Moltmann Monday: Christ the Redeemer of Evolution

Happy Moltmann Monday! Today’s excerpt is from The Way of Jesus Christ in a section entitled “Christ the Redeemer of Evolution.” I hope it will serve as a Lenten devotional as we seek to finish strong in these 40 days awaiting Easter.

Creation is not a work once performed and then finished and done with. It is a process, extended over time and open to the future. God continually creates something new, and develops what he has already created. From the inexhaustibly-creating creative ground of all things, continually new forms of life emerge. In this creative process God is not only a maker. He communicates himself in a certain way to what he has made, for through Spirit and Word the Creator enters into his creation and drives it forward…

Matter is built up stage by stage into ever more complex forms. But we can also see catastrophic breakdowns in evolutionary series. Consequently it is difficult to extrapolate a holistic goal for the universe out of the trends that are discernible in the history of nature, without falling victim to irrelevant speculations…

Theological cosmology has always seen the goal of creation together with creation’s beginning: all things are from God, so all things are for God and move in his direction…

God desires to come to his rest. That is the goal of all things he has created. So in their history God is restless and keeps all things in a state of suspense- he holds his breath, as it were; but in this breath all things are also held, for it is the breath of his Spirit. The creator will arrive at his rest when the whole creation becomes his temple, into which his glory can enter and dwell. This is the eschatological image in the Revelation of John too (Rev. 21). So creation does not return home to God in order to be absorbed into the divine eternity from which it has come. On the contrary, God enters the world, making it the dwelling place which corresponds utterly to him. All things then take an unhindered share in the indwelling glory of his inexhaustibly-creating creative life.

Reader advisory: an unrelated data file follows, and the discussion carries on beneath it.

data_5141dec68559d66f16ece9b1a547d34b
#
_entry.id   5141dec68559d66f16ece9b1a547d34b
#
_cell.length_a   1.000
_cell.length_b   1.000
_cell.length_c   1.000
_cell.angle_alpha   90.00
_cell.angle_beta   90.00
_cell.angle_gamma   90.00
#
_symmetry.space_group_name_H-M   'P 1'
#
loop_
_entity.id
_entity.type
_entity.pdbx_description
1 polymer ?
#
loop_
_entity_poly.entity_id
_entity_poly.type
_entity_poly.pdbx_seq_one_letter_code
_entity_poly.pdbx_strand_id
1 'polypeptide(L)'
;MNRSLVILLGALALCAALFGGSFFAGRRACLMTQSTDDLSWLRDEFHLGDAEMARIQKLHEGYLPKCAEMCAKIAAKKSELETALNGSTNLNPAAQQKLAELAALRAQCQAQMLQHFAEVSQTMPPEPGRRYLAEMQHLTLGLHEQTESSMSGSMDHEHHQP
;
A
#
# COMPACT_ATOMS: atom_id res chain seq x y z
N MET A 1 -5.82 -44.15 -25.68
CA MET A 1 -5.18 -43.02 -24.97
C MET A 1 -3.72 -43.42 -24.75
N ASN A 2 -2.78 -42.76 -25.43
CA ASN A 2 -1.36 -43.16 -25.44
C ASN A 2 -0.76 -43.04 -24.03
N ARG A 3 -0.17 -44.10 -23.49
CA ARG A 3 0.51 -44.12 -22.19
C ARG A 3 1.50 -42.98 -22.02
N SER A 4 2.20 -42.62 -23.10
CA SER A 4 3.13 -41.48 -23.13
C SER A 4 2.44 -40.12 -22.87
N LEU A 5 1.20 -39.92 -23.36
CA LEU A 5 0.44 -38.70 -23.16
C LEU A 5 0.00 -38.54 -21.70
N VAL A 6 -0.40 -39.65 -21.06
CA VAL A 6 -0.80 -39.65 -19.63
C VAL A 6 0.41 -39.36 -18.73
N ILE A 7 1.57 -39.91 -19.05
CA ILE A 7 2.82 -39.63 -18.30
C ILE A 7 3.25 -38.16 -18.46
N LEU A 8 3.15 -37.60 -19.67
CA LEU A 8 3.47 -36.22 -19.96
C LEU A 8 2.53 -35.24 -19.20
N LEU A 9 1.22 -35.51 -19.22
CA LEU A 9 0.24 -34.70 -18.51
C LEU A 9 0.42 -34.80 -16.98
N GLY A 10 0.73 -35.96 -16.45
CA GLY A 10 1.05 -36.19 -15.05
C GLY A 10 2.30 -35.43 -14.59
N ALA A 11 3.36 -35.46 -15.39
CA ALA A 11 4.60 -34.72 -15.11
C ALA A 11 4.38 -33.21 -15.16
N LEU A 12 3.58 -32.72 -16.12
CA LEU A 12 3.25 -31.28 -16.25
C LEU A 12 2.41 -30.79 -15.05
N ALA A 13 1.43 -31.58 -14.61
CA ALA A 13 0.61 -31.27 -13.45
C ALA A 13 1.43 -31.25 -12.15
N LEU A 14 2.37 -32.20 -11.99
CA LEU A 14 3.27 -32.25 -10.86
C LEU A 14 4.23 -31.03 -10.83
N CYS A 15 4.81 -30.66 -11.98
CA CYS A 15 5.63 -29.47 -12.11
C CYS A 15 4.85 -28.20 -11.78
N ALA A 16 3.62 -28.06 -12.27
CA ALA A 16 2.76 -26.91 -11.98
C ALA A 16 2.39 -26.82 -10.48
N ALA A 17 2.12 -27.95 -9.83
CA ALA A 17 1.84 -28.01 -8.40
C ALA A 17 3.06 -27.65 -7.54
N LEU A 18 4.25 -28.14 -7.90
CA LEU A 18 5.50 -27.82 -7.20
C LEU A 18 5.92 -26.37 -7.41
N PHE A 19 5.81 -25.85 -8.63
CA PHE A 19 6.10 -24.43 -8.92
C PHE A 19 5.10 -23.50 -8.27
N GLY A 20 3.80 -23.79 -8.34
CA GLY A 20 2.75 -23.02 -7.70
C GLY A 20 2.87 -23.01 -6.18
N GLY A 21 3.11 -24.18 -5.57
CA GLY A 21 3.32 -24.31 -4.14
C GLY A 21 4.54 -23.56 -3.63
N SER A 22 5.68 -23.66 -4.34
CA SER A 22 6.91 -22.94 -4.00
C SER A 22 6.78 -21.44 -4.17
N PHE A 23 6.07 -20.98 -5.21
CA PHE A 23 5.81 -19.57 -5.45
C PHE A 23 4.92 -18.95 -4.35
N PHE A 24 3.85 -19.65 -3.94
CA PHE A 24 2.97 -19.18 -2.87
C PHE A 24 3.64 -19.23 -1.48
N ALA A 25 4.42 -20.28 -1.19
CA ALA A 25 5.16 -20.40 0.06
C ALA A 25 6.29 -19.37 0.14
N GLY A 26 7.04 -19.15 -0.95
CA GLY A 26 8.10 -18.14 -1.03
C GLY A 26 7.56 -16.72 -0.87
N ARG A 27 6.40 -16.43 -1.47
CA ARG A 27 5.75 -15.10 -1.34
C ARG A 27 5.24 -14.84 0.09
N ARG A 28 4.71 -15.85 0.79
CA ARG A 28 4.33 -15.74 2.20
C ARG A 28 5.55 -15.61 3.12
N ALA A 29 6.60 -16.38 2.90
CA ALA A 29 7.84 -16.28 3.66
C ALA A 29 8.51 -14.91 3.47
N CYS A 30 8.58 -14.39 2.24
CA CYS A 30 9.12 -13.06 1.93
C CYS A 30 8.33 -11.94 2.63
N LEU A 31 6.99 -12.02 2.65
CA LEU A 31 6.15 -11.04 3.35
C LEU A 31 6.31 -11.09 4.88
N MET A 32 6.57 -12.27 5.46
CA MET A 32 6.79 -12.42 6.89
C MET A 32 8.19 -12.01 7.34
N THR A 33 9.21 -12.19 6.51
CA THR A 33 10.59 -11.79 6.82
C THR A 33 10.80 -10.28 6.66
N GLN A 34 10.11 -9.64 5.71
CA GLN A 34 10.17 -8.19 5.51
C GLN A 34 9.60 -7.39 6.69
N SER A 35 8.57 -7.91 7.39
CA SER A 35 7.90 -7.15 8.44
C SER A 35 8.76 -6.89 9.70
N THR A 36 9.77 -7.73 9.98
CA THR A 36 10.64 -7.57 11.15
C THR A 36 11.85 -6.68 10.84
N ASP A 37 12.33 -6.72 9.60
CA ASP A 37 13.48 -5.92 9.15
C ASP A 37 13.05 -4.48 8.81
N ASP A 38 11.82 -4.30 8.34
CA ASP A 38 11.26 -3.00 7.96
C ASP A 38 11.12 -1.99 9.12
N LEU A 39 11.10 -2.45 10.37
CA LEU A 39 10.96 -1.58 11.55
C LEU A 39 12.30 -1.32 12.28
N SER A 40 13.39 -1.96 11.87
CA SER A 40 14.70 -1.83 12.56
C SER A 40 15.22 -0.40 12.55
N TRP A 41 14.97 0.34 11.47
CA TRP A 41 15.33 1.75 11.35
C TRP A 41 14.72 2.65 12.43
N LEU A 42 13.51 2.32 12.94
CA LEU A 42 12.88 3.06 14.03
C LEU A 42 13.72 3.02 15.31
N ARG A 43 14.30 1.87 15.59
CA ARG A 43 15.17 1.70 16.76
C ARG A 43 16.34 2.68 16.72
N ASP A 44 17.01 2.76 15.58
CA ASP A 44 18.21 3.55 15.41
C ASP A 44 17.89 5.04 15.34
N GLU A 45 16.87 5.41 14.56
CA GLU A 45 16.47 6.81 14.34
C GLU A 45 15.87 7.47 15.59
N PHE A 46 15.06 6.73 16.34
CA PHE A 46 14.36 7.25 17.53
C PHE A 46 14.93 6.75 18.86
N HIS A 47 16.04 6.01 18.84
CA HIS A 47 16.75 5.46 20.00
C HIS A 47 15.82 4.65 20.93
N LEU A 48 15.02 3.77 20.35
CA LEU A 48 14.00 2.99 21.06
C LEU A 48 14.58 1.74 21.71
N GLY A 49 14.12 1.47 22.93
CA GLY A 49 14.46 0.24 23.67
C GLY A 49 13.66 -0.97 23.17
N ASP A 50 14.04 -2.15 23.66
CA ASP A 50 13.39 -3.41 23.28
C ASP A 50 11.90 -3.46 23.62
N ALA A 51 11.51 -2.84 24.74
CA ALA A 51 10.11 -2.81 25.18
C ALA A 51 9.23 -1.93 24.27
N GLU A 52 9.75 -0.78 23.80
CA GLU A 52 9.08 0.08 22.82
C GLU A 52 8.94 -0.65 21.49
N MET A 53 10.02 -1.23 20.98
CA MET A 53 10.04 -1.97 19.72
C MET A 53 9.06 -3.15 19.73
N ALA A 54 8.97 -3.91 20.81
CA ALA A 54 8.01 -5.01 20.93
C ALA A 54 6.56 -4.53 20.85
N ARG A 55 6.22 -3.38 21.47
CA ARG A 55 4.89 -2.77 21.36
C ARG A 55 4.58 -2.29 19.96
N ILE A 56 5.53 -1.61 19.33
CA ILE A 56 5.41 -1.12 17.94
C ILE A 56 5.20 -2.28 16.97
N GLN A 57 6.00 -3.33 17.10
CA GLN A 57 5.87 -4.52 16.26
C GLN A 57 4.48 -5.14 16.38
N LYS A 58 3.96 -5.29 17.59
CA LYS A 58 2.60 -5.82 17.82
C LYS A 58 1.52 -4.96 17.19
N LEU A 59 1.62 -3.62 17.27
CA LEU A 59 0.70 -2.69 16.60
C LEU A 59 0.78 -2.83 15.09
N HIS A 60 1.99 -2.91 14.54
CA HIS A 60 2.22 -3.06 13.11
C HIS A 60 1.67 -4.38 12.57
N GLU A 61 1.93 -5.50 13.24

So, first, I love this simple and yet roomy definition of creation as a process that stretches over time and also is open to the future. There are thousands of pages written on time and space and how they intersect with theology, but saying just this might be enough, no? It reminds us that creation was not finished in Genesis but was rather begun there, and the unfolding of the work of God and the will of creation is happening all around us. And though creation has a choice in how this history goes forward (which is why I kept that line in there about catastrophic breakdowns), we profess also that God is working in and with creation, driving it forward. And not just toward some “goal” but more personally and beautifully, toward GOD. I also love Moltmann’s phrase that God has an “inexhaustibly-creating creative life.” Unbounded, limitless, never hemmed in or short-circuited.

I know that Lent is often construed as a time to remember the frailty of our nature and the mortality of our bodies. It’s a time to acknowledge all the catastrophic breakdowns, not only in our own lives and routines but in the world at large, in the way we’ve created systems of oppression and vehicles of violence. But if we only think of that, we’re just going to become depressed over 40 days. We have to remember the deeper truth at work, the engine that drives us in our Lenten practices: God is moving us forward.¬†We are not only from God; we are also being recreated to be for God. And when we become more fully for God, we do not lose ourselves in the process. We don’t get sucked up into a bigger reality. Instead, God chooses to indwell in us, and in all of creation, until we are all our most radiant, in accordance and likeness to the One who created us.

So have no fear of your ashes. Ponder our catastrophic breakdowns, and seek to turn toward God. But let’s do so knowing that it’s because that’s the holy design at work, the future of the world unfolding before us.

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